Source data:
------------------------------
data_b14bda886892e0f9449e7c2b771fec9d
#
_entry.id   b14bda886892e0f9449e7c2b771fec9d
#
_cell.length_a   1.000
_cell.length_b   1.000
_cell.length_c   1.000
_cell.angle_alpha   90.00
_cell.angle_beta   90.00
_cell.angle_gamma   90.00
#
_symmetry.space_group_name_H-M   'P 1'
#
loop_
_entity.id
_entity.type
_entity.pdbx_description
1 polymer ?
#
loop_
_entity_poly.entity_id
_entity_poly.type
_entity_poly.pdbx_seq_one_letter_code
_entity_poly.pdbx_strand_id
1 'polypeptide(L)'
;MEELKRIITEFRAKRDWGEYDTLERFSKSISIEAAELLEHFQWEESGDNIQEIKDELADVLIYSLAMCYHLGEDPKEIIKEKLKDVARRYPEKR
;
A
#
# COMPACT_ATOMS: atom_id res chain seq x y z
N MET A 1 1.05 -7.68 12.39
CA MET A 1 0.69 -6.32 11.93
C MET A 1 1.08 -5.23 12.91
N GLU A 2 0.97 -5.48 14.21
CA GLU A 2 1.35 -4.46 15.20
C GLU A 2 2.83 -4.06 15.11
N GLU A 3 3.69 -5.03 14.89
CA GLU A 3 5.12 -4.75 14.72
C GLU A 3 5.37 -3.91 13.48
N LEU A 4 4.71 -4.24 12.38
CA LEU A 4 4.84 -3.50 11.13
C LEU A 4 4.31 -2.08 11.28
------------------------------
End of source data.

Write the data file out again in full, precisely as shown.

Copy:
data_b14bda886892e0f9449e7c2b771fec9d
#
_entry.id   b14bda886892e0f9449e7c2b771fec9d
#
_cell.length_a   1.000
_cell.length_b   1.000
_cell.length_c   1.000
_cell.angle_alpha   90.00
_cell.angle_beta   90.00
_cell.angle_gamma   90.00
#
_symmetry.space_group_name_H-M   'P 1'
#
loop_
_entity.id
_entity.type
_entity.pdbx_description
1 polymer ?
#
loop_
_entity_poly.entity_id
_entity_poly.type
_entity_poly.pdbx_seq_one_letter_code
_entity_poly.pdbx_strand_id
1 'polypeptide(L)'
;MEELKRIITEFRAKRDWGEYDTLERFSKSISIEAAELLEHFQWEESGDNIQEIKDELADVLIYSLAMCYHLGEDPKEIIKEKLKDVARRYPEKR
;
A
#
# COMPACT_ATOMS: atom_id res chain seq x y z
N MET A 1 1.05 -7.68 12.39
CA MET A 1 0.69 -6.32 11.93
C MET A 1 1.08 -5.23 12.91
N GLU A 2 0.97 -5.48 14.21
CA GLU A 2 1.35 -4.46 15.20
C GLU A 2 2.83 -4.06 15.11
N GLU A 3 3.69 -5.03 14.89
CA GLU A 3 5.12 -4.75 14.72
C GLU A 3 5.37 -3.91 13.48
N LEU A 4 4.71 -4.24 12.38
CA LEU A 4 4.84 -3.50 11.13
C LEU A 4 4.31 -2.08 11.28